• A47FURNITURE; DOMESTIC ARTICLES OR APPLIANCES; COFFEE MILLS; SPICE MILLS; SUCTION CLEANERS IN GENERAL
    • A47CCHAIRS; SOFAS; BEDS
    • A47C3/00Chairs characterised by structural features; Chairs or stools with rotatable or vertically-adjustable seats
    • A47C3/18Chairs or stools with rotatable seat
    • AHUMAN NECESSITIES
    • A47FURNITURE; DOMESTIC ARTICLES OR APPLIANCES; COFFEE MILLS; SPICE MILLS; SUCTION CLEANERS IN GENERAL
    • A47CCHAIRS; SOFAS; BEDS
    • A47C7/00Parts, details, or accessories of chairs or stools
    • A47C7/002Chair or stool bases
    • A47C7/006Chair or stool bases with castors
    • AHUMAN NECESSITIES
    • A47FURNITURE; DOMESTIC ARTICLES OR APPLIANCES; COFFEE MILLS; SPICE MILLS; SUCTION CLEANERS IN GENERAL
    • A47CCHAIRS; SOFAS; BEDS
    • A47C7/00Parts, details, or accessories of chairs or stools
    • A47C7/62Accessories for chairs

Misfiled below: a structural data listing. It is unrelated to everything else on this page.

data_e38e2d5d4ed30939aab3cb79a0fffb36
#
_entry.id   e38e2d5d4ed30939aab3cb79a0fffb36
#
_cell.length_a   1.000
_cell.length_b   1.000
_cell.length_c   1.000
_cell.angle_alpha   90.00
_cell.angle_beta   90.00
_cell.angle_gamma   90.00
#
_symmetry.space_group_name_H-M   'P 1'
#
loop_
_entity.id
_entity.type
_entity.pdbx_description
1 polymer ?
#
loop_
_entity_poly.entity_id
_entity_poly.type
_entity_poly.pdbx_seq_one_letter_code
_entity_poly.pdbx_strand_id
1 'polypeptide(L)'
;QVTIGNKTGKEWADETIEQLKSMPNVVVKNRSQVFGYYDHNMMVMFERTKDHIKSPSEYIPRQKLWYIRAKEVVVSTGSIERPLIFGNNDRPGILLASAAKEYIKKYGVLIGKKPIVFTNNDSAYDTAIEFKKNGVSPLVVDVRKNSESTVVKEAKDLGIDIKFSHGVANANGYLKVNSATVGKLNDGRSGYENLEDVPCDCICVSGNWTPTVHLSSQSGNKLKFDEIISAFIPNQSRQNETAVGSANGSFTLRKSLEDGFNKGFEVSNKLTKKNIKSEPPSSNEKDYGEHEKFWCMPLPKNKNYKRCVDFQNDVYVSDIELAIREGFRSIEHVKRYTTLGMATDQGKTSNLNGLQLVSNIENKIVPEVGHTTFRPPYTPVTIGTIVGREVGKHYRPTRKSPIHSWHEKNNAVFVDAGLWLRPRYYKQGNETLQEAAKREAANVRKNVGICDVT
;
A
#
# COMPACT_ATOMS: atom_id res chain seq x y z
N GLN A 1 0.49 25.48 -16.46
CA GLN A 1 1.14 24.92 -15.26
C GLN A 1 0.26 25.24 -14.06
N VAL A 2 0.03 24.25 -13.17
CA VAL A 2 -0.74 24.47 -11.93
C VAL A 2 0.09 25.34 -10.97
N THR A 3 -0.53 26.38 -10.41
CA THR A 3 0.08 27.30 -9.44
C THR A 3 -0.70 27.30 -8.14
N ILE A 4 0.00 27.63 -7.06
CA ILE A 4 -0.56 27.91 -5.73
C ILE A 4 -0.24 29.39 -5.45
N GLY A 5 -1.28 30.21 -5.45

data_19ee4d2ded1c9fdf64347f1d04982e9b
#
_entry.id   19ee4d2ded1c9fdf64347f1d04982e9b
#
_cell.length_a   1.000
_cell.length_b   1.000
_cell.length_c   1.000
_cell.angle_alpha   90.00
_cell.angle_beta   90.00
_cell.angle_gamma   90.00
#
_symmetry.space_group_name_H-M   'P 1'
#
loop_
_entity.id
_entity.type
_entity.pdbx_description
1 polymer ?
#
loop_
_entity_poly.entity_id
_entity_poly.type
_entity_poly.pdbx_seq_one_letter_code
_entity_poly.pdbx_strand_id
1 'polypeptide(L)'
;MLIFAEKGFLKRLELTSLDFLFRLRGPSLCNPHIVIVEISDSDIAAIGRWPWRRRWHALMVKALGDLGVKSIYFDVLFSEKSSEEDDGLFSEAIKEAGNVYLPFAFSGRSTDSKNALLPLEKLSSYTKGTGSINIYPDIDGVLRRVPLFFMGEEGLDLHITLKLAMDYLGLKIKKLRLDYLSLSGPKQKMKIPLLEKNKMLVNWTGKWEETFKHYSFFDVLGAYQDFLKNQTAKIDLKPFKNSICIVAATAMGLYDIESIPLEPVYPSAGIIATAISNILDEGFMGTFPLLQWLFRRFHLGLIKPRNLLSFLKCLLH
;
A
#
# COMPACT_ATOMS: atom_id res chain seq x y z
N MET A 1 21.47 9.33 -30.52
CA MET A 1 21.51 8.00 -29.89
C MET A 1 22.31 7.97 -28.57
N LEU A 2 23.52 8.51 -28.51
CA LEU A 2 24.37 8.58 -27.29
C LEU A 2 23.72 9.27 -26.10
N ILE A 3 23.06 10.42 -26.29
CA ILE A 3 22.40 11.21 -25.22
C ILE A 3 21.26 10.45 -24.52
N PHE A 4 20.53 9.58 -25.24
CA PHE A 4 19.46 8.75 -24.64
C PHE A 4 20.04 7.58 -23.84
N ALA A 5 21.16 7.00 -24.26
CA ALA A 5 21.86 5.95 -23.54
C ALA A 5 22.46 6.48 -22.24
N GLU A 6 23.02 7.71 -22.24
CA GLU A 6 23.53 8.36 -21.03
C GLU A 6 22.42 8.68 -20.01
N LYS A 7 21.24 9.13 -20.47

• A47C7/72Adaptations for incorporating lamps, radio sets, bars, telephones, ventilation, heating or cooling arrangements or the like
    • GPHYSICS
    • G06COMPUTING; CALCULATING; COUNTING
    • G06FELECTRIC DIGITAL DATA PROCESSING
    • G06F3/00Input arrangements for transferring data to be processed into a form capable of being handled by the computer; Output arrangements for transferring data from processing unit to output unit, e.g. interface arrangements
    • G06F3/01Input arrangements or combined input and output arrangements for interaction between user and computer
    • G06F3/02Input arrangements using manually operated switches, e.g. using keyboards or dials
    • GPHYSICS
    • G06COMPUTING; CALCULATING; COUNTING
    • G06FELECTRIC DIGITAL DATA PROCESSING
    • G06F3/00Input arrangements for transferring data to be processed into a form capable of being handled by the computer; Output arrangements for transferring data from processing unit to output unit, e.g. interface arrangements
    • G06F3/01Input arrangements or combined input and output arrangements for interaction between user and computer
    • G06F3/03Arrangements for converting the position or the displacement of a member into a coded form